I know I say this all the time, but this one really is going to be short. Between my son’s Little League pictures this morning and what I’d imagine is a general malaise throughout much of Cubdom, there’s not much need to get into great detail here.
Javy uses his head
When Joe Maddon talked during spring training about getting back to a Little League approach, I’m not sure he had in mind taking a throw to the dome and then cruising home for a game-tying run. But that’s exactly what Javy Baez did Friday night after tripling to the gap in right-center.
It was the second time in as many nights that Baez had scored on a combination of guts, guile, and garbage defense (though the last descriptor is more about alliteration than accuracy). Like the first one, Javy’s inexplicable knack for making game-changing plays looked like it had turned the tide for the Cubs.
Alas, it was not to be.
Nightmare ‘Last Out’
Remember Game 7 of the World Series — I ask because the Cubs won and people forget that — when Kris Bryant fielded the final grounder and then slipped and it looked like the throw might sail over Anthony Rizzo’s head? Yeah, well, the nightmare version of that took place Friday night. The good news is that while the throw was high, the stakes weren’t nearly as much so.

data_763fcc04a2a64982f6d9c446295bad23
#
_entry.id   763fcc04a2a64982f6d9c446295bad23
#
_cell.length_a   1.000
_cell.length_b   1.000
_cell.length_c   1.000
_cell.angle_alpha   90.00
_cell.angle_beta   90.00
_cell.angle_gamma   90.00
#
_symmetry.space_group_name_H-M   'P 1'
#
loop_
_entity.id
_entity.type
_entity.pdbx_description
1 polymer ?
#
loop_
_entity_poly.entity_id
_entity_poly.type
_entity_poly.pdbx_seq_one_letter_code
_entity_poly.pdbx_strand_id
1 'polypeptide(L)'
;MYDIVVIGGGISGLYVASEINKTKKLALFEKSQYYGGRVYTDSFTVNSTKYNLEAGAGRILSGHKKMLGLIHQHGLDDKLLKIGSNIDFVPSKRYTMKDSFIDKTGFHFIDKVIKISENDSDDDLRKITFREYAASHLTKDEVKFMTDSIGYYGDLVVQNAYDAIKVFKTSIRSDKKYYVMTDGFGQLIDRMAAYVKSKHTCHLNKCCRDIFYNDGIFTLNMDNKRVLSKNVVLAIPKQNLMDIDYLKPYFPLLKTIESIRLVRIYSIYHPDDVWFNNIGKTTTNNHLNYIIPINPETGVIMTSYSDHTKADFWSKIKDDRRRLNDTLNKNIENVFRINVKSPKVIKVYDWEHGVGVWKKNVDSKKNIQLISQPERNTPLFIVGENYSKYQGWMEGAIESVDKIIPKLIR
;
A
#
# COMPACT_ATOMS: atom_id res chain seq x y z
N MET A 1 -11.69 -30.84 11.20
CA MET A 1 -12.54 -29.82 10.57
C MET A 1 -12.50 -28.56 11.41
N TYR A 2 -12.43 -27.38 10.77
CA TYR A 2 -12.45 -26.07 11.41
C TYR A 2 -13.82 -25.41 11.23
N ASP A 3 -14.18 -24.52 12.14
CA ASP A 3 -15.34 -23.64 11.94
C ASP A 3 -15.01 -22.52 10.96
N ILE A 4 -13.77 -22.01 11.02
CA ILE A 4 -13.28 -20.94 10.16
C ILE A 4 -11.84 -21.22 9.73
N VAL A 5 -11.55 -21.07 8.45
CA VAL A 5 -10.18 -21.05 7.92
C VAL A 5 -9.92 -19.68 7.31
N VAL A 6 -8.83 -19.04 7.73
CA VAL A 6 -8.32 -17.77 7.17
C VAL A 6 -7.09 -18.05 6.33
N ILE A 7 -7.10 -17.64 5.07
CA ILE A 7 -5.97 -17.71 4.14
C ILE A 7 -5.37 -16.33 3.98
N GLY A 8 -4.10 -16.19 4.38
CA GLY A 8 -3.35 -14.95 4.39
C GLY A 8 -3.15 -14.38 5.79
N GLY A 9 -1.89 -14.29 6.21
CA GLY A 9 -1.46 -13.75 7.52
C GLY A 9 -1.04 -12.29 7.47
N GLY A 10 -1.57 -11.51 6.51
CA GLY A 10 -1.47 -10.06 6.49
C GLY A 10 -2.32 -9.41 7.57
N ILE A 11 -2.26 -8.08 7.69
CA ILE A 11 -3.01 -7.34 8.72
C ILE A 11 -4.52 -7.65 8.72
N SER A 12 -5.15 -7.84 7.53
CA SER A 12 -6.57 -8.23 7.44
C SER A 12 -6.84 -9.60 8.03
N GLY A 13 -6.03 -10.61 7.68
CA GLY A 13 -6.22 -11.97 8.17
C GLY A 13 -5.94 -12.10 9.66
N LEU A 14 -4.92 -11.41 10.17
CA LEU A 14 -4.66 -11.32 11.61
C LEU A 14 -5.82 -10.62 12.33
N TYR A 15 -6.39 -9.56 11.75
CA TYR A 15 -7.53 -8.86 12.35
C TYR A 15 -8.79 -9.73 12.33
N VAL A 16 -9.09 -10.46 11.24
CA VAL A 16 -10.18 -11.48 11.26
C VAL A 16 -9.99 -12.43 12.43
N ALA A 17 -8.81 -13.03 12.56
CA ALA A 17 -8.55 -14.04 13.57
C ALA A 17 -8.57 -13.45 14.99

It sucks to lose like that and give one away, but if the Cubs play the way they’re able to from here on out, no one will remember this game. Unlike the 2016 World Series, which most people do actually remember.
Rizzo scratched due to back stiffness
Even had Bryant’s throw been true, Rizzo wasn’t on the receiving end. He was scratched a couple hours before the game with back stiffness, an issue that usually affects him to some extent each season. It could keep him out for more than just the one game, though that seems precautionary.
It’s too early to say much about the Cubs, but this much we know: They’re inconsistent as all get out at the plate. Some of that can be chalked up to the amoeba strike zones they’ve seen thus far — Friday’s seemed particularly shifty — and to feeling out the best lineup based on matchup.
Overall, though, it’s almost like they’re shifting their collective approach around mid-game at times. When the Cubs were really playing their best baseball, they were a machine. You knew what you were going to get game in and game out, a lineup that would just grind good pitchers down and exploit bad pitchers.
Now they look like an engine running low on gas, firing in fits and spurts. Time to fuel that bad boy up and get this thing moving a little more smoothly.